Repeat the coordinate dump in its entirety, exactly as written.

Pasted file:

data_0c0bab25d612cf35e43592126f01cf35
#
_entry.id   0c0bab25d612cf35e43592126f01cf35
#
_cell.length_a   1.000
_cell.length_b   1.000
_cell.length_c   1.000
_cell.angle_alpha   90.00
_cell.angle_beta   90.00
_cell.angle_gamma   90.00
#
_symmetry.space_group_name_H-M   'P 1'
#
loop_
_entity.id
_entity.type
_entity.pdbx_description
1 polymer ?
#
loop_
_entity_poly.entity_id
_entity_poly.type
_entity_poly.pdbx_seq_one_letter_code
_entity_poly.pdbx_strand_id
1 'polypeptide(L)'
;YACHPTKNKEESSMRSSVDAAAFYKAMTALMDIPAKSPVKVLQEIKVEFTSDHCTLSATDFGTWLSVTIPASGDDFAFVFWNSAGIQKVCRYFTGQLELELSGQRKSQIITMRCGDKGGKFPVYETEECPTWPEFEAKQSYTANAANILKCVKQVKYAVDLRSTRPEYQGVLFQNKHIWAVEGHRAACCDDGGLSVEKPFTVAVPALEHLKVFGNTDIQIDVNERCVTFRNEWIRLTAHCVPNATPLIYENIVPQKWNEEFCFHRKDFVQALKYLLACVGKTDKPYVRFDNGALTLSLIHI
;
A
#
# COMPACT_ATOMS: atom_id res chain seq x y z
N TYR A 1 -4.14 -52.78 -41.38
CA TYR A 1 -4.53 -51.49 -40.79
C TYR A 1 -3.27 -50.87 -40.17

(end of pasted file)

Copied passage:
data_0c0bab25d612cf35e43592126f01cf35
#
_entry.id   0c0bab25d612cf35e43592126f01cf35
#
_cell.length_a   1.000
_cell.length_b   1.000
_cell.length_c   1.000
_cell.angle_alpha   90.00
_cell.angle_beta   90.00
_cell.angle_gamma   90.00
#
_symmetry.space_group_name_H-M   'P 1'
#
loop_
_entity.id
_entity.type
_entity.pdbx_description
1 polymer ?
#
loop_
_entity_poly.entity_id
_entity_poly.type
_entity_poly.pdbx_seq_one_letter_code
_entity_poly.pdbx_strand_id
1 'polypeptide(L)'
;YACHPTKNKEESSMRSSVDAAAFYKAMTALMDIPAKSPVKVLQEIKVEFTSDHCTLSATDFGTWLSVTIPASGDDFAFVFWNSAGIQKVCRYFTGQLELELSGQRKSQIITMRCGDKGGKFPVYETEECPTWPEFEAKQSYTANAANILKCVKQVKYAVDLRSTRPEYQGVLFQNKHIWAVEGHRAACCDDGGLSVEKPFTVAVPALEHLKVFGNTDIQIDVNERCVTFRNEWIRLTAHCVPNATPLIYENIVPQKWNEEFCFHRKDFVQALKYLLACVGKTDKPYVRFDNGALTLSLIHI
;
A
#
# COMPACT_ATOMS: atom_id res chain seq x y z
N TYR A 1 -4.14 -52.78 -41.38
CA TYR A 1 -4.53 -51.49 -40.79
C TYR A 1 -3.27 -50.87 -40.17